Last week was dubbed the critical central Bank week, where major central banks had to take rate decisions. The week started innocuously, with policy and market directions diverging more and more. Both the Fed Chairman Powell and ECB Chair Lagarde failed to convince investors of the “Higher-for-longer” rhetoric, even though both promised more hikes were to come. BoE indicated it might be nearing the end of this rate hike cycle, and the Bank of Canada was on a pause. Both Us Treasuries and German Bunds rallied till Thursday. However, the narrative changed on Friday post the robust US Jobs Market Data of 517,000 jobs added in January that came in way above expectations, followed by ISM Services, which beat estimates to come in at 55.2 and emerge out of the contraction territory.

When data hits this hard, investors are forced to listen. The short-maturity US Treasury yields advanced by as much as 20 bps. The 10-year US Treasury yields surged above 3.5%. Markets increased their peak rate expectations by 15 bps to 5.05% from the earlier 4.9%. Paradoxically, High Yield rallied further with US High Yield OAS spreads below 400 bps for the first time since May 2022 and returned +1.2% last week. Global HY now leads the YTD returns chart at +5.17%, followed by IG credit at 4.06%. EM Debt spreads have tightened 26 bps YTD and have returned +3.8%. We are very cautious of these tight valuation levels in the riskier segments and don’t want to go long in overbought conditions.

January issuance of Investment Grade bonds was scorching, even though traditional heavyweights Financials shied away. However, there is an interesting pattern with most issuers preferring to issue shorter-duration bonds. Only about 55% of the bonds issued last month were more than ten years of maturity, against a figure of 67% for January 2022. The companies want to avoid locking in high coupons for the longer term and hope for yields to come down before lengthening their maturity profiles. The tight supply and the decrease in Treasury yields resulted in bonds maturing in 10 years or more, surging 6.9% last month, their best January in decades.

GCC primary markets took a breather, with only one mandate issued last week. DIB has announced that it would issue a long 5-year sustainable sukuk which could come to the markets this week if conditions remain favourable. This week Sharjah issued a mandate for a 12-year inaugural sustainable bond which should come to the markets next week. We are yet to see High Yield issuers from the region tapping the market.

Equity Update

A better week for developed markets with a tech rally taking Nasdaq performance to +15% and making it the best performing large Index year to date. Last week saw plenty of macro releases, with a benign trajectory of inflation data, 3 key central bank meetings that added no new hawkish impetus and a third of S&P500 reporting Q4 & full year results. A greater probability of soft landing in the US, as the labour market showed unexpected strength, but without a corresponding inflationary impulse. Growth stocks rallied after the Fed signaled some progress in bringing down US inflation. EM and DM equities are up in parallel +8.5% YTD as US and Eurozone equities had a good week. China equities fell 5% after a week of being closed for the lunar new year holiday. However, the relaxed real estate lending norms and IPO listing rules should boost markets as will the pent-up consumption demand. Indian equities fell less than a percent last week, not too affected by the Adani conglomerate stocks which have been suffering on the back of a short seller report.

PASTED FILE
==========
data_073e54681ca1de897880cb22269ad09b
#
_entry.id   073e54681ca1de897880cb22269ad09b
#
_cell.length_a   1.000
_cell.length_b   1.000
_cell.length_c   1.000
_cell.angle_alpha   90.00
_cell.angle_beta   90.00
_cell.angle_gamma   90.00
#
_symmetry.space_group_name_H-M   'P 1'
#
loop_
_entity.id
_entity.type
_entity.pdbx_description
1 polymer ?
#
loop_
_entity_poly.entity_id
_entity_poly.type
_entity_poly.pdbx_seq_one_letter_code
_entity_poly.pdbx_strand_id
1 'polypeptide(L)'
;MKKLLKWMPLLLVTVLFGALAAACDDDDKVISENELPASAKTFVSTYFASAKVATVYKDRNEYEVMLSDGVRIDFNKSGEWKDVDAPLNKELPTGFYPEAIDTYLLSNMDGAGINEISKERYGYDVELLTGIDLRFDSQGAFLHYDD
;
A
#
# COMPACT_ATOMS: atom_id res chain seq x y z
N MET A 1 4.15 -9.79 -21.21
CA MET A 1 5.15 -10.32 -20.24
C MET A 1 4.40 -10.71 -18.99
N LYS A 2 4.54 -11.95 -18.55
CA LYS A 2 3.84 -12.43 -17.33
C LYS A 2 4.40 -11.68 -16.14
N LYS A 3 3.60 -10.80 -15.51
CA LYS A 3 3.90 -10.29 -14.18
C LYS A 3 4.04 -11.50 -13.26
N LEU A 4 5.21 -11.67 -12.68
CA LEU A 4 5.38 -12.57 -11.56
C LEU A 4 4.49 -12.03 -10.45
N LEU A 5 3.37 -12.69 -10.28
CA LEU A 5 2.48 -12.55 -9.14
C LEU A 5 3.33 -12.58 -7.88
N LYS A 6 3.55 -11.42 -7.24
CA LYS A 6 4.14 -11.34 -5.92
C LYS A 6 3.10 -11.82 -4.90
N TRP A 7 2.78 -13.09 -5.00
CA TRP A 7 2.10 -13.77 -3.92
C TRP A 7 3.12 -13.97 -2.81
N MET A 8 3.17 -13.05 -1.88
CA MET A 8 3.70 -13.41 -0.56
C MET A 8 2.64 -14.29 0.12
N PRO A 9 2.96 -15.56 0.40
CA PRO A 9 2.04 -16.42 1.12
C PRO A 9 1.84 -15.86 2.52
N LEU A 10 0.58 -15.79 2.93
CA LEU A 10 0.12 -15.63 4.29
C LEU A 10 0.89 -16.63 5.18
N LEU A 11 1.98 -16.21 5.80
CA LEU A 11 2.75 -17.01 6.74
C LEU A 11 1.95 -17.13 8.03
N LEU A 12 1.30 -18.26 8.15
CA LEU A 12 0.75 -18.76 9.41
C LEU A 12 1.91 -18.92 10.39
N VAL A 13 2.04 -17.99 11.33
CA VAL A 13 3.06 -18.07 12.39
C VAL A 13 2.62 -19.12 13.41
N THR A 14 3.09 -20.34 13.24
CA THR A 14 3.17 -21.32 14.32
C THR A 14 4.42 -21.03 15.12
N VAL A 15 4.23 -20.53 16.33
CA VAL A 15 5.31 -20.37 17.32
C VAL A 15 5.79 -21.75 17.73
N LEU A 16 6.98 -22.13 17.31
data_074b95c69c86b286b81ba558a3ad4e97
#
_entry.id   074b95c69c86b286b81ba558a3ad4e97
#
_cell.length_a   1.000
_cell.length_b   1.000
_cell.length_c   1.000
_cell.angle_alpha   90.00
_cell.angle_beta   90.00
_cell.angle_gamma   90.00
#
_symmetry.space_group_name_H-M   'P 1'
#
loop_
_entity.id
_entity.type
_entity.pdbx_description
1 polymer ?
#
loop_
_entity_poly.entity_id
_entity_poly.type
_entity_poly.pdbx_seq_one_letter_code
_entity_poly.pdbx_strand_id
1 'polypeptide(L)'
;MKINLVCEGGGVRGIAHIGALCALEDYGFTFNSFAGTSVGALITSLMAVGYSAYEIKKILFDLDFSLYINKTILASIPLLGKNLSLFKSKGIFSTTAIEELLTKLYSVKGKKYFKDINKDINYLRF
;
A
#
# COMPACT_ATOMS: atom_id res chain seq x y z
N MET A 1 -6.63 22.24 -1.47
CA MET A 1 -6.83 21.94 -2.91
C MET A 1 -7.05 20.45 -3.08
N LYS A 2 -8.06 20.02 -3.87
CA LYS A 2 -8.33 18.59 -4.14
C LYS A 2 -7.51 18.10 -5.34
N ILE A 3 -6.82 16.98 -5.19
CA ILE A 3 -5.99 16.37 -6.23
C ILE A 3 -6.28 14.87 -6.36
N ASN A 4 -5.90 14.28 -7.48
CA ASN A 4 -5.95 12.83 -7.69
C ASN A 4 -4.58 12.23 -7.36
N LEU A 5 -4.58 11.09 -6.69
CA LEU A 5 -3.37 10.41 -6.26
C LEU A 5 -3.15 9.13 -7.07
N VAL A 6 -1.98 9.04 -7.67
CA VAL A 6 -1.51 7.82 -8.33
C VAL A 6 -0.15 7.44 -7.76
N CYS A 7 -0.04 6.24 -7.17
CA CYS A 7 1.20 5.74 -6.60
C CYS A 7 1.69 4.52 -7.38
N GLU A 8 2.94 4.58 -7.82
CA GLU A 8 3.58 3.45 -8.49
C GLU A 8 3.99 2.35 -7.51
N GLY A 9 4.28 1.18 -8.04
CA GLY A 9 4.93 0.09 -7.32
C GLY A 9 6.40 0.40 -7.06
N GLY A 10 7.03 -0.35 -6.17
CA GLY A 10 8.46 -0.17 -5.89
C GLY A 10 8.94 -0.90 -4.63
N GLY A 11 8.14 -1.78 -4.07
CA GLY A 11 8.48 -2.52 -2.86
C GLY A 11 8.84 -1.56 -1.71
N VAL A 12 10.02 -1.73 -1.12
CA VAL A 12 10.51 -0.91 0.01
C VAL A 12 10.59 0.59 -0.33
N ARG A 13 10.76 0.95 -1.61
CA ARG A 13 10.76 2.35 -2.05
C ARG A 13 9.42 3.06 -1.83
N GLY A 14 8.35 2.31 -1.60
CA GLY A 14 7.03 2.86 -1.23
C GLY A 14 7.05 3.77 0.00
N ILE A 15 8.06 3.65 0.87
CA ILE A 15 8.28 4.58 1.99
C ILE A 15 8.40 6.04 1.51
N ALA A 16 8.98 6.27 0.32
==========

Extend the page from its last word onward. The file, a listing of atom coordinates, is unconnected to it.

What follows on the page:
A strong week for UAE equities in spite of the fall in oil prices. Earnings have been encouraging as has economic data. Whilst the Dubai Index is still heavy weighted by banks, Abu Dhabi is more diversified with holding companies such as IHC, Abu Dhabi Ports and the recently listed chemical company Borouge. Valuations and dividend yield remains attractive, however more so for Dubai equities.

The blended earnings decline for the S&P 500 Index for Q4 is -5.3% and the blended revenue growth rate +4.3%, with 50% of the S&P 500 and 70% of market cap having reported. Apple, Alphabet and Amazon combined market cap of over $5tn had earnings affected by the cyclical slowdown, but let’s not forget the double digit growth from most segments from a higher base after years of 30% +growth. Headwinds kept the consumer sentiment weak in 2022’ but the Tech CEOs highlighted the use of AI in search and consumer mapping. Demand for electronics, e-commerce and digital advertising is slowing as is cloud computing, though still at +20% growth. The 3 major US cloud computing providers Microsoft Azure (+31%), Amazon Web Services (+20%) and Google cloud (+32%) reported a slowdown in cloud revenue growth y/y and about 4/5% below the prior quarter. Apple also had overall revenues fall on a stronger US Dollar, on slower purchases of iPhones, Ipads and Macs and production problems in China. Alphabet overall revenues grew just 1% y/y with a 4% fall in digital ad revenue. Amazon revenues grew 9% y/y, but also spoke of the impact of the stronger US dollar and soft consumer demand for products sold online.

Mentions of “AI,” “machine learning” and related terms have risen in the latest round of company earnings calls, as have cost reduction plans. Big tech players are continuing to invest heavily in AI and we remain confident of the technology sector returns leading over the longer term. This week, 95 S&P 500 companies are scheduled to report results.